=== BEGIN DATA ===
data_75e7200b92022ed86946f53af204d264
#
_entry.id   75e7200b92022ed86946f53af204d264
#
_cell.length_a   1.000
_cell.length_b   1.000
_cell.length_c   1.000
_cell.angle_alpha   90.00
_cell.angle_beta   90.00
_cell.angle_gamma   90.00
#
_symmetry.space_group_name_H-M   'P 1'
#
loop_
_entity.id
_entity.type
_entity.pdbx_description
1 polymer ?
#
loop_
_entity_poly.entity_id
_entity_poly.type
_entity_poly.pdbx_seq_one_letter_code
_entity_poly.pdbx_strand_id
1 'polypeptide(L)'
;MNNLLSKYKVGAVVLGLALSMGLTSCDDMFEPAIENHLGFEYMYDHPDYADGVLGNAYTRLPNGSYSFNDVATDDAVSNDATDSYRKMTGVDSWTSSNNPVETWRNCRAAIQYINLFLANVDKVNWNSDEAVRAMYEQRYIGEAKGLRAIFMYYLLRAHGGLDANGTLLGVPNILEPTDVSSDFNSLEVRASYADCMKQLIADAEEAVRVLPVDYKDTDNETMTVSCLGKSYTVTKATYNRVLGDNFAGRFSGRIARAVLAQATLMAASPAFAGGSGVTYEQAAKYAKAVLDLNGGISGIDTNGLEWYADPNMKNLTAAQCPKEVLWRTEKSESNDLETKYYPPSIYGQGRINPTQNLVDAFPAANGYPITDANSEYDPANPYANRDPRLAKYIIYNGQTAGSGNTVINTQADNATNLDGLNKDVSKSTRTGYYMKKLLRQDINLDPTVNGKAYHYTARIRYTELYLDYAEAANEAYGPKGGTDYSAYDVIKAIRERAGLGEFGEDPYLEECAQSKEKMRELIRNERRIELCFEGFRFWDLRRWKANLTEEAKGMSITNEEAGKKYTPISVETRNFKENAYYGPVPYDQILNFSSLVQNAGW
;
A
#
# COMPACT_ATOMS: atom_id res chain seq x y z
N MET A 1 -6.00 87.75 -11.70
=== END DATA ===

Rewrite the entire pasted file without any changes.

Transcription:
data_75e7200b92022ed86946f53af204d264
#
_entry.id   75e7200b92022ed86946f53af204d264
#
_cell.length_a   1.000
_cell.length_b   1.000
_cell.length_c   1.000
_cell.angle_alpha   90.00
_cell.angle_beta   90.00
_cell.angle_gamma   90.00
#
_symmetry.space_group_name_H-M   'P 1'
#
loop_
_entity.id
_entity.type
_entity.pdbx_description
1 polymer ?
#
loop_
_entity_poly.entity_id
_entity_poly.type
_entity_poly.pdbx_seq_one_letter_code
_entity_poly.pdbx_strand_id
1 'polypeptide(L)'
;MNNLLSKYKVGAVVLGLALSMGLTSCDDMFEPAIENHLGFEYMYDHPDYADGVLGNAYTRLPNGSYSFNDVATDDAVSNDATDSYRKMTGVDSWTSSNNPVETWRNCRAAIQYINLFLANVDKVNWNSDEAVRAMYEQRYIGEAKGLRAIFMYYLLRAHGGLDANGTLLGVPNILEPTDVSSDFNSLEVRASYADCMKQLIADAEEAVRVLPVDYKDTDNETMTVSCLGKSYTVTKATYNRVLGDNFAGRFSGRIARAVLAQATLMAASPAFAGGSGVTYEQAAKYAKAVLDLNGGISGIDTNGLEWYADPNMKNLTAAQCPKEVLWRTEKSESNDLETKYYPPSIYGQGRINPTQNLVDAFPAANGYPITDANSEYDPANPYANRDPRLAKYIIYNGQTAGSGNTVINTQADNATNLDGLNKDVSKSTRTGYYMKKLLRQDINLDPTVNGKAYHYTARIRYTELYLDYAEAANEAYGPKGGTDYSAYDVIKAIRERAGLGEFGEDPYLEECAQSKEKMRELIRNERRIELCFEGFRFWDLRRWKANLTEEAKGMSITNEEAGKKYTPISVETRNFKENAYYGPVPYDQILNFSSLVQNAGW
;
A
#
# COMPACT_ATOMS: atom_id res chain seq x y z
N MET A 1 -6.00 87.75 -11.70